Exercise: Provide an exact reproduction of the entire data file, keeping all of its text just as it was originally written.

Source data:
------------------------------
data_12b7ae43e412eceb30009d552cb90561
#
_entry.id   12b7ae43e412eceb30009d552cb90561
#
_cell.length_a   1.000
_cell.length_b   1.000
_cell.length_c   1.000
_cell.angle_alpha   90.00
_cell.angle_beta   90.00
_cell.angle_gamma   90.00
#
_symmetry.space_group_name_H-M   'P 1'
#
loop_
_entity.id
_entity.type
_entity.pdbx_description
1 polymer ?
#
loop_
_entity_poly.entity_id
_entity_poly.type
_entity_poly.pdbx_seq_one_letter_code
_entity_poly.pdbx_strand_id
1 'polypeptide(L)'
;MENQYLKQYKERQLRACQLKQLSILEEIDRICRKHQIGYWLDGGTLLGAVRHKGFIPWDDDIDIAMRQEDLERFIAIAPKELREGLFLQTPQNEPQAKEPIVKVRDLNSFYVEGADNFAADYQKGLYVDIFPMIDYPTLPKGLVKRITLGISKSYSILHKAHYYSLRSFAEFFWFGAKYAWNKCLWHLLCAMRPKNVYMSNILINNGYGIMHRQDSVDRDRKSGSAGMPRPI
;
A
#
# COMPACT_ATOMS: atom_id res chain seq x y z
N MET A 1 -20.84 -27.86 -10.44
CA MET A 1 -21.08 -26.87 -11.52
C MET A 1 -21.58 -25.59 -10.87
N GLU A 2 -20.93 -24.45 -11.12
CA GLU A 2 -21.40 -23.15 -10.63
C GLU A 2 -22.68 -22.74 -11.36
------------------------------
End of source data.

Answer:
data_12b7ae43e412eceb30009d552cb90561
#
_entry.id   12b7ae43e412eceb30009d552cb90561
#
_cell.length_a   1.000
_cell.length_b   1.000
_cell.length_c   1.000
_cell.angle_alpha   90.00
_cell.angle_beta   90.00
_cell.angle_gamma   90.00
#
_symmetry.space_group_name_H-M   'P 1'
#
loop_
_entity.id
_entity.type
_entity.pdbx_description
1 polymer ?
#
loop_
_entity_poly.entity_id
_entity_poly.type
_entity_poly.pdbx_seq_one_letter_code
_entity_poly.pdbx_strand_id
1 'polypeptide(L)'
;MENQYLKQYKERQLRACQLKQLSILEEIDRICRKHQIGYWLDGGTLLGAVRHKGFIPWDDDIDIAMRQEDLERFIAIAPKELREGLFLQTPQNEPQAKEPIVKVRDLNSFYVEGADNFAADYQKGLYVDIFPMIDYPTLPKGLVKRITLGISKSYSILHKAHYYSLRSFAEFFWFGAKYAWNKCLWHLLCAMRPKNVYMSNILINNGYGIMHRQDSVDRDRKSGSAGMPRPI
;
A
#
# COMPACT_ATOMS: atom_id res chain seq x y z
N MET A 1 -20.84 -27.86 -10.44
CA MET A 1 -21.08 -26.87 -11.52
C MET A 1 -21.58 -25.59 -10.87
N GLU A 2 -20.93 -24.45 -11.12
CA GLU A 2 -21.40 -23.15 -10.63
C GLU A 2 -22.68 -22.74 -11.36